Unpopular federal rules still might have life

HEA talks could involved state authorization rules.

Online education policy analysts say a set of federal regulations aimed at web-based college programs, struck down by a U.S. Court of Appeals, could re-emerge in Congress’s debate over the next Higher Education Act (HEA) renewal.

“State authorization” regulations would have required colleges with online programs to register courses in every state in which they operate—a hugely expensive undertaking for many colleges. Before the court ruling against the rules, many colleges and universities said they no longer would offer online classes in states with the most arduous regulatory standards.

Failure to abide by state authorization rules would have cut off federal aid to non-compliant colleges.…Read More

College president: Improved federal rules needed to cut costs, grow online education

Thanks in part to the more than 150 new rules and regulations which emerged from the current version of the HEOA, higher education in America has never been more expensive, Ebersole writes.

While still wrestling with the many initiatives and regulations spawned by the 2007 renewal of the Higher Education and Opportunity Act (HEOA), it is already time for colleges and universities to start worrying about 2013, and how an updated HEOA could expand — or shrink — online education.

Hopefully, Congress and the U.S. Department of Education will see their coming negotiations as an opportunity, and unlike the current version, will use any new legislation to reduce the cost of education, improve access, and provide incentives for innovation.

Thanks in part to the more than 150 new rules and regulations which emerged from the current version of the HEOA, higher education in America has never been more expensive for students in the traditional lecture hall or the online classroom.…Read More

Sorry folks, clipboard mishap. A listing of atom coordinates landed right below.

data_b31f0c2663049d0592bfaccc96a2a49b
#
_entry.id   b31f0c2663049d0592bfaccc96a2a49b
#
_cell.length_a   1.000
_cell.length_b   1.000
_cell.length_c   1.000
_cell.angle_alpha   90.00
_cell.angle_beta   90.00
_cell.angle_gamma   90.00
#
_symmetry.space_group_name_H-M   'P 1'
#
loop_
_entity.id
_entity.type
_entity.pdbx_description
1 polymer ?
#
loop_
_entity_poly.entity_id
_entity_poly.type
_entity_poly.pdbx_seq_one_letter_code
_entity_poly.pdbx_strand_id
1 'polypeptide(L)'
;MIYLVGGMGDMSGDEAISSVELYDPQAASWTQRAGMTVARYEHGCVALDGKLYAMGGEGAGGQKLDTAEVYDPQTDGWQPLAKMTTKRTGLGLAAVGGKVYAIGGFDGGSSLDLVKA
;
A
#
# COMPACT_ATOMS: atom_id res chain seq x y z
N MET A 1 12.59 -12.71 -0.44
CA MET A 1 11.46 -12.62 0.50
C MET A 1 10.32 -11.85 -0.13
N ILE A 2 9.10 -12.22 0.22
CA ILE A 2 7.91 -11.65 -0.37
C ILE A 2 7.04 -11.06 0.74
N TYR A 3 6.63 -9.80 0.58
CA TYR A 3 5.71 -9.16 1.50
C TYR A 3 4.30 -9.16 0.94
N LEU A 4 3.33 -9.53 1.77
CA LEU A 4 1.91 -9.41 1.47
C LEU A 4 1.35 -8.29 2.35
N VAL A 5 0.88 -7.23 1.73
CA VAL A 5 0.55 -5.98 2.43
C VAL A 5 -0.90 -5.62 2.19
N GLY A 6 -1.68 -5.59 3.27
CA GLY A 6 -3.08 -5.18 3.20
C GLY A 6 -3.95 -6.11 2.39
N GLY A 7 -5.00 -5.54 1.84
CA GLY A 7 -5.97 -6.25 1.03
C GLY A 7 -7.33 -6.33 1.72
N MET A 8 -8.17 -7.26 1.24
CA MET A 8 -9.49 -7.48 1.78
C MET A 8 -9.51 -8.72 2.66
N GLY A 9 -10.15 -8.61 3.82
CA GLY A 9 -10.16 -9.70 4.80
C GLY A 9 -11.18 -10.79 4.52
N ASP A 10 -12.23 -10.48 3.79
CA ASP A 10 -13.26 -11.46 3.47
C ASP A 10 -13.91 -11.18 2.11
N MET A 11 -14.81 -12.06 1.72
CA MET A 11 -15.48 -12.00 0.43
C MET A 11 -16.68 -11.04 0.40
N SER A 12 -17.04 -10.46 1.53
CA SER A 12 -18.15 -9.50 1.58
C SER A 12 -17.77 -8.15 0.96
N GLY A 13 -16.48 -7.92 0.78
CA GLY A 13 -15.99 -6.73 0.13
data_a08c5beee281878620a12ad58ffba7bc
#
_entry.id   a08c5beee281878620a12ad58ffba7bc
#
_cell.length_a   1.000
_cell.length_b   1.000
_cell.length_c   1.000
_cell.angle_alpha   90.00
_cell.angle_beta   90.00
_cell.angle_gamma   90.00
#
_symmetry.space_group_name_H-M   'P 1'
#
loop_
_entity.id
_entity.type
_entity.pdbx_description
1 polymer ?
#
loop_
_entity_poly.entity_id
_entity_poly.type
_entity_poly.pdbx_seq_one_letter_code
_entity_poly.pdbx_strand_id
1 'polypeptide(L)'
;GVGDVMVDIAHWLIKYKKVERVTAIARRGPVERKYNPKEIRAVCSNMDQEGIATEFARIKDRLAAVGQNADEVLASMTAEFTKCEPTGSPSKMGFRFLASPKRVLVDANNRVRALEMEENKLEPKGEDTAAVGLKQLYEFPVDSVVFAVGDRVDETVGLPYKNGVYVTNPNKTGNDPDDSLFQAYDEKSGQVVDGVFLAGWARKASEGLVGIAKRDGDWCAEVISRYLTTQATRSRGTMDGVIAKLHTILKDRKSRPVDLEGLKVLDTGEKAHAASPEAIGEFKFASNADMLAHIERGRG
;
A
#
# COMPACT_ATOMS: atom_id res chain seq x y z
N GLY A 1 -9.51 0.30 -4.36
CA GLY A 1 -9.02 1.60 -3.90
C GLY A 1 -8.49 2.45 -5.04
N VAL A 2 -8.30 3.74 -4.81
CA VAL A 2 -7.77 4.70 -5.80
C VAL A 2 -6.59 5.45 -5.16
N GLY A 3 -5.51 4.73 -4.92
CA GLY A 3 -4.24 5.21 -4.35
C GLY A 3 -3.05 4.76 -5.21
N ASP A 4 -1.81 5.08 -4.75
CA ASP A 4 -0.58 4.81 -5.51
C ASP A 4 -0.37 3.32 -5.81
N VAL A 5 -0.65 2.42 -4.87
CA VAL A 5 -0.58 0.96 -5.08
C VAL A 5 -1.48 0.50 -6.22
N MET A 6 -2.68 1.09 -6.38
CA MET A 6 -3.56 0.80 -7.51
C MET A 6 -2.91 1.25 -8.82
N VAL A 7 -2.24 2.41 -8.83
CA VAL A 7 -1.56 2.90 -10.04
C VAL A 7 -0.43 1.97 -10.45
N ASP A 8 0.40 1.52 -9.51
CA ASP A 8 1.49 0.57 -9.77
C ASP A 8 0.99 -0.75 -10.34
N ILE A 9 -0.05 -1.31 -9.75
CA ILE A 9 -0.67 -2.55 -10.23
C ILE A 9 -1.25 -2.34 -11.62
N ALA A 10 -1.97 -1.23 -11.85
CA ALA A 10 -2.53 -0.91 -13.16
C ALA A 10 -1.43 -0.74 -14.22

Congressional eLearning caucus could prove its worth in 2013

Analysts doubt Congress will finalize HEA reauthorization in 2013.

Online education advocates will have a legislative dog in the fight to reauthorize the Higher Education Act next year, thanks to a rare bipartisan charge to include web-based courses in national policy discussions.

The HEA, a law first passed in 1965 and last reauthorized in 2007, is due for an update next year. And while the occupant of the White House and the composition of Congress could be much different by January, educational technology leaders for the first time have a team of Congressional representation in the newly-formed eLearning caucus.

The caucus, formed in October by Congress members from the House’s political poles, will help push eLearning to the forefront of the legislative haggling sure to ensue when HEA reauthorization takes center stage, policy experts said.…Read More

The top 10 higher-ed tech stories of 2010: No. 6

Colleges that don't do enough to combat piracy will lose federal funding

Thanks to a federal law that went into effect in July, colleges and universities that don’t do enough to combat the illegal sharing of digital movies or music over their computer networks put themselves at risk of losing federal funding.

A provision of the Higher Education Opportunity Act of 2008 is making schools a reluctant ally in the entertainment industry’s campaign to stamp out unauthorized distribution of copyrighted music, movies, and TV shows.

Colleges and universities must put in place plans “to effectively combat the unauthorized distribution of copyrighted material by users of the institution’s network” without hampering legitimate educational and research use, according to the new regulations. That means goodbye to peer-to-peer file-sharing on a few campuses—with exceptions for gamers or open-source software junkies—as well as gentle warnings on others and extensive education programs everywhere else.…Read More